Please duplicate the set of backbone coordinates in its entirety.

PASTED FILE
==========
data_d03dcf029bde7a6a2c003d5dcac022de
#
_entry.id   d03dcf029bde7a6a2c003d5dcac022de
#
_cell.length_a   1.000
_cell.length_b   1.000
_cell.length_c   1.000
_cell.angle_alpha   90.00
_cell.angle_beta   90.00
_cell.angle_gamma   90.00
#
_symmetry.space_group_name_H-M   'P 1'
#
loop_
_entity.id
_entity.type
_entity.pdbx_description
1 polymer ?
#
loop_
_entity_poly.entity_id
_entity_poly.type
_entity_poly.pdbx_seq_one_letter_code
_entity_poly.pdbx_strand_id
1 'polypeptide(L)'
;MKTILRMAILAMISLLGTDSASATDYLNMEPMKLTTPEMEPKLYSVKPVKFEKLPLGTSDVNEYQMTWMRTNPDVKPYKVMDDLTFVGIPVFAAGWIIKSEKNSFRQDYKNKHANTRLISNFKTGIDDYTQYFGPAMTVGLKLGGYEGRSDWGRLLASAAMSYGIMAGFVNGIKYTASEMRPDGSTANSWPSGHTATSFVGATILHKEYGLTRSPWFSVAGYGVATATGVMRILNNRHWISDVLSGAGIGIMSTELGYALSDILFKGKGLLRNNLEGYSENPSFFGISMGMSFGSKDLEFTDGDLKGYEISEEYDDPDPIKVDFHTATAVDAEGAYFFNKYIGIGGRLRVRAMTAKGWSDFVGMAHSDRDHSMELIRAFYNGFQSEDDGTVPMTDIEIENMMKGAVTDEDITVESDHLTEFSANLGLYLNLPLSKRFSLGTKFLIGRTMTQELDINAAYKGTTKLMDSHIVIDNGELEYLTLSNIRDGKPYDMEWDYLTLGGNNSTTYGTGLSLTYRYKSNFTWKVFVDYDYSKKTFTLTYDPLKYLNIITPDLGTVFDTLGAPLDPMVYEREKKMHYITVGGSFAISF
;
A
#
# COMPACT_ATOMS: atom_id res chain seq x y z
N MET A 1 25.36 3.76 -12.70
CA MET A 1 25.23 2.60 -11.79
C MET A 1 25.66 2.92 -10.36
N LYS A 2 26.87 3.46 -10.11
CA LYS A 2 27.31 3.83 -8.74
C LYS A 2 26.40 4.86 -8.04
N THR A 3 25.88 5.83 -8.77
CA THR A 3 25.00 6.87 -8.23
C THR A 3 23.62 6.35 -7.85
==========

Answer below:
data_d03dcf029bde7a6a2c003d5dcac022de
#
_entry.id   d03dcf029bde7a6a2c003d5dcac022de
#
_cell.length_a   1.000
_cell.length_b   1.000
_cell.length_c   1.000
_cell.angle_alpha   90.00
_cell.angle_beta   90.00
_cell.angle_gamma   90.00
#
_symmetry.space_group_name_H-M   'P 1'
#
loop_
_entity.id
_entity.type
_entity.pdbx_description
1 polymer ?
#
loop_
_entity_poly.entity_id
_entity_poly.type
_entity_poly.pdbx_seq_one_letter_code
_entity_poly.pdbx_strand_id
1 'polypeptide(L)'
;MKTILRMAILAMISLLGTDSASATDYLNMEPMKLTTPEMEPKLYSVKPVKFEKLPLGTSDVNEYQMTWMRTNPDVKPYKVMDDLTFVGIPVFAAGWIIKSEKNSFRQDYKNKHANTRLISNFKTGIDDYTQYFGPAMTVGLKLGGYEGRSDWGRLLASAAMSYGIMAGFVNGIKYTASEMRPDGSTANSWPSGHTATSFVGATILHKEYGLTRSPWFSVAGYGVATATGVMRILNNRHWISDVLSGAGIGIMSTELGYALSDILFKGKGLLRNNLEGYSENPSFFGISMGMSFGSKDLEFTDGDLKGYEISEEYDDPDPIKVDFHTATAVDAEGAYFFNKYIGIGGRLRVRAMTAKGWSDFVGMAHSDRDHSMELIRAFYNGFQSEDDGTVPMTDIEIENMMKGAVTDEDITVESDHLTEFSANLGLYLNLPLSKRFSLGTKFLIGRTMTQELDINAAYKGTTKLMDSHIVIDNGELEYLTLSNIRDGKPYDMEWDYLTLGGNNSTTYGTGLSLTYRYKSNFTWKVFVDYDYSKKTFTLTYDPLKYLNIITPDLGTVFDTLGAPLDPMVYEREKKMHYITVGGSFAISF
;
A
#
# COMPACT_ATOMS: atom_id res chain seq x y z
N MET A 1 25.36 3.76 -12.70
CA MET A 1 25.23 2.60 -11.79
C MET A 1 25.66 2.92 -10.36
N LYS A 2 26.87 3.46 -10.11
CA LYS A 2 27.31 3.83 -8.74
C LYS A 2 26.40 4.86 -8.04
N THR A 3 25.88 5.83 -8.77
CA THR A 3 25.00 6.87 -8.23
C THR A 3 23.62 6.35 -7.85